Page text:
NASA Icebreaker Voyage To Probe Climate Change Impact On Arctic

WASHINGTON -- NASA's first dedicated oceanographic field campaign goes to sea June 15 to take an up-close look at how changing conditions in
the Arctic are affecting the ocean's chemistry and ecosystems that
play a critical role in global climate change.

The "Impacts of Climate on Ecosystems and Chemistry of the Arctic
Pacific Environment" mission, or ICESCAPE, will investigate the
impacts of climate change on the ecology and biogeochemistry of the
Chukchi and Beaufort seas. A key focus is how changes in the Arctic
may be altering the ocean's ability to absorb carbon from the
atmosphere. The greenhouse gas carbon dioxide is a leading cause of
global warming.

Predictions of future climate change depend on knowing the details of
how this carbon cycle works in different parts of the world. NASA's
Earth science program conducts research into the global Earth system
using satellite observations. Identifying how Earth's ecology and
chemistry are influenced by natural processes and by humans is a key
part of this research.

The Arctic Ocean, unlike other oceans, is almost completely
landlocked, making it an ideal location to study ongoing climate
changes in a marine ecosystem already heavily impacted by declining
sea ice cover, ocean acidification, and an increase in incoming solar
radiation. These changes are likely to modify the physics,
biogeochemistry, and ecology of this environment in ways that are not
well understood. Satellite remote sensing has provided some insight
into these changes which ICESCAPE is designed to advance.

"The ocean ecosystem in the Arctic has changed dramatically in recent
years, and it's changing much faster and much more than any other
ocean in the world," said ICESCAPE chief scientist Kevin Arrigo of
Stanford University. "Declining sea ice in the Arctic is certainly
one reason for the change, but that's not the whole story. We need to
find out, for example, where the nutrients are coming from that feed
this growth if we are going to be able to predict what the future
holds for this region."

ICESCAPE takes to sea onboard the U.S. Coast Guard Cutter Healy, the
United States' newest and most technologically advanced polar
icebreaker. The Healy conducts a wide range of research activities,
providing more than 4,200 square feet of scientific laboratory space.
It is designed to break four-and-a-half feet of ice continuously at
three knots and operate in temperatures as low as -50 degrees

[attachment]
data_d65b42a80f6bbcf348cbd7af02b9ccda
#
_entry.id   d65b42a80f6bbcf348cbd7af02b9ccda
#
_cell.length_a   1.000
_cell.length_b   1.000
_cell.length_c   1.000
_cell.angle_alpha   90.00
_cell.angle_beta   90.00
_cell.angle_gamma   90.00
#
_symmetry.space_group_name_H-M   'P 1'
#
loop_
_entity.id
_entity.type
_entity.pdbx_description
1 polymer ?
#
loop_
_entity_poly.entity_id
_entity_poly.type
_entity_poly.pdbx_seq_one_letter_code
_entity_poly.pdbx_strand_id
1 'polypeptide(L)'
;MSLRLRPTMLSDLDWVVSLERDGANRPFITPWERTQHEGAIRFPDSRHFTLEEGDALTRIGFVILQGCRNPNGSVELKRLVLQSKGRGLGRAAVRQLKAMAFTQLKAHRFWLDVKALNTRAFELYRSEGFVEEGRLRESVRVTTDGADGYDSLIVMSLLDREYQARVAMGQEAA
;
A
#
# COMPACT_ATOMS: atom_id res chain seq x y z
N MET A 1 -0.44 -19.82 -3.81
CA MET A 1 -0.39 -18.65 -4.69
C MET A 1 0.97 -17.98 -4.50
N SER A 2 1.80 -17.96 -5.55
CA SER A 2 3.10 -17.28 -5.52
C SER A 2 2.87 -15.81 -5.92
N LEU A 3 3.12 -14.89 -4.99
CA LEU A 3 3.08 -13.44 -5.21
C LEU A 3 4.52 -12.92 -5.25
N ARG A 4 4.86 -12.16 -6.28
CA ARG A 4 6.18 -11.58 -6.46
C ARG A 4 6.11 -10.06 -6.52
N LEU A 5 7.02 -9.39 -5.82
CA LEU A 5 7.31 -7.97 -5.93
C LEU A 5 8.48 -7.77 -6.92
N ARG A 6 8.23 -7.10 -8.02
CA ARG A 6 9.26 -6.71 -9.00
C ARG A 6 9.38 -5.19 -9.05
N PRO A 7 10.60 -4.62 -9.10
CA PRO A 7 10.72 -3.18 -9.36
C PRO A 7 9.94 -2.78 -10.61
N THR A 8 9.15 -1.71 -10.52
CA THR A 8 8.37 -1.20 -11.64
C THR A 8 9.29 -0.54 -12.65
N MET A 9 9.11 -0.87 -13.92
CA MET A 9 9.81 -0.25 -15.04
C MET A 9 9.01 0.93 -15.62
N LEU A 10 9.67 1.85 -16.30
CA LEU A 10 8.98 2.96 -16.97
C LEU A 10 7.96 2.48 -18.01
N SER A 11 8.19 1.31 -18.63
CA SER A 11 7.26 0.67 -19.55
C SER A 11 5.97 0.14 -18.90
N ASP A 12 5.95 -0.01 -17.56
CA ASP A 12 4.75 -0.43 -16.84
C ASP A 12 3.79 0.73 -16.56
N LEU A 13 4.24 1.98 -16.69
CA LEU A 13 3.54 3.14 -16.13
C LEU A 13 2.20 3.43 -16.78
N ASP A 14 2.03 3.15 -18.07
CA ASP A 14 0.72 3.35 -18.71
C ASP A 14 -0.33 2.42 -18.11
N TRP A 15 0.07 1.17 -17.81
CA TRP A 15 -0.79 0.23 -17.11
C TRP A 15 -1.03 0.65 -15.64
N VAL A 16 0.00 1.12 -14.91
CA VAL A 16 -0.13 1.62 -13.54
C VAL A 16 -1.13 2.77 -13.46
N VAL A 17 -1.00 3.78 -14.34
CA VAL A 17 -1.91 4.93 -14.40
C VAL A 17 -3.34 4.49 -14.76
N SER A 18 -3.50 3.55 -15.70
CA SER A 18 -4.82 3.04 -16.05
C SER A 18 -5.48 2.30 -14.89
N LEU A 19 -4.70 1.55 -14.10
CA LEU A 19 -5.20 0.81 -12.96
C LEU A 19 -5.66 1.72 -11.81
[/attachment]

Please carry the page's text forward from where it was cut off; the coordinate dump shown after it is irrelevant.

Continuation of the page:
The Healy leaves Dutch Harbor in Alaska's Aleutian Islands on June 15
and heads to the Bering Strait where it begins ocean sampling. The
voyage continues across the southern Chukchi Sea and into the
Beaufort Sea along northern Alaska's ocean shelf. In early July the
Healy will head north into deeper waters to sample thick, multi-year
sea ice and take samples within and beneath the ice.

More than 40 scientists will spend five weeks at sea sampling the
physical, chemical, and biological characteristics of the ocean and
sea ice. A variety of instruments will be used onboard the Healy and
deployed into the ocean and on the sea ice.

An automated microscope onboard will take continuous digital
photographs of phytoplankton cells for near-real time observations of
the quantity of different species. Floats with near-real time
satellite communication will be placed in the ocean to measure
temperature and various biological and optical properties. Scientists
also will work on the sea ice several hundred yards from the ship to
study the condition of the ice and sample the ocean ecosystem beneath

Satellite observations are a key part of the ICESCAPE mission. NASA
uses its satellite observations to monitor the microscopic plant and
animal life in the world's oceans. This "ocean color" data gives
scientists a global view of a critical ecosystem that regulates the
flow of carbon into and out of the sea. Similar observations of the
Arctic waters collected from the Healy during ICESCAPE will be used
to improve the accuracy of the satellite data over the entire region.

ICESCAPE science teams are led by researchers from Stanford
University, the U.S. Army Engineer Research and Development Center
Cold Regions Research and Engineering Laboratory, Hanover, N.H.;
Scripps Institution of Oceanography, La Jolla, Calif.; Woods Hole
Oceanographic Institution, Woods Hole, Mass.; University of
Washington, Seattle; Clark University, Worcester, Mass.; and the
Bermuda Institute of Ocean Sciences, St. George's.

ICESCAPE is funded by NASA's Science Mission Directorate, Washington.
The $10 million program is a joint effort of the Earth Science
Division's Cryospheric Sciences and Ocean Biology and Biogeochemistry

For information about NASA and agency programs, visit:


Source: NASA

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